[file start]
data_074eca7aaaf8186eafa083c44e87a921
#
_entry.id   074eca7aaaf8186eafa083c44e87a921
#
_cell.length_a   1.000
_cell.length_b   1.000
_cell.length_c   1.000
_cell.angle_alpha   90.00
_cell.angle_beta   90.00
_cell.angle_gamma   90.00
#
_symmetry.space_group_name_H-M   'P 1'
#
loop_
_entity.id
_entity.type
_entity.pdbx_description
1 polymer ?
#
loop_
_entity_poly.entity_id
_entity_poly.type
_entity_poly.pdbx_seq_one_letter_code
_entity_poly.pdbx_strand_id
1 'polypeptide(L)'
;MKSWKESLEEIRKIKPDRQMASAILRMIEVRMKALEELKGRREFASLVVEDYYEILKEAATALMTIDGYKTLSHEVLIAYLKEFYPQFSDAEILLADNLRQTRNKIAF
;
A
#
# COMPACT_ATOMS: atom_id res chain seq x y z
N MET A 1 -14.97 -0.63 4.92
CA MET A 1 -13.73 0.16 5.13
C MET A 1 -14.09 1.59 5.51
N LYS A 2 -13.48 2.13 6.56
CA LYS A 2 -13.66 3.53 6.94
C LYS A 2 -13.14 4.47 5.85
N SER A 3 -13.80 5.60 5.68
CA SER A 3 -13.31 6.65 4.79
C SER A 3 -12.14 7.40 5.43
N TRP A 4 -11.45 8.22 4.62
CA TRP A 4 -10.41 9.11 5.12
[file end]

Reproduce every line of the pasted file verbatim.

data_074eca7aaaf8186eafa083c44e87a921
#
_entry.id   074eca7aaaf8186eafa083c44e87a921
#
_cell.length_a   1.000
_cell.length_b   1.000
_cell.length_c   1.000
_cell.angle_alpha   90.00
_cell.angle_beta   90.00
_cell.angle_gamma   90.00
#
_symmetry.space_group_name_H-M   'P 1'
#
loop_
_entity.id
_entity.type
_entity.pdbx_description
1 polymer ?
#
loop_
_entity_poly.entity_id
_entity_poly.type
_entity_poly.pdbx_seq_one_letter_code
_entity_poly.pdbx_strand_id
1 'polypeptide(L)'
;MKSWKESLEEIRKIKPDRQMASAILRMIEVRMKALEELKGRREFASLVVEDYYEILKEAATALMTIDGYKTLSHEVLIAYLKEFYPQFSDAEILLADNLRQTRNKIAF
;
A
#
# COMPACT_ATOMS: atom_id res chain seq x y z
N MET A 1 -14.97 -0.63 4.92
CA MET A 1 -13.73 0.16 5.13
C MET A 1 -14.09 1.59 5.51
N LYS A 2 -13.48 2.13 6.56
CA LYS A 2 -13.66 3.53 6.94
C LYS A 2 -13.14 4.47 5.85
N SER A 3 -13.80 5.60 5.68
CA SER A 3 -13.31 6.65 4.79
C SER A 3 -12.14 7.40 5.43
N TRP A 4 -11.45 8.22 4.62
CA TRP A 4 -10.41 9.11 5.12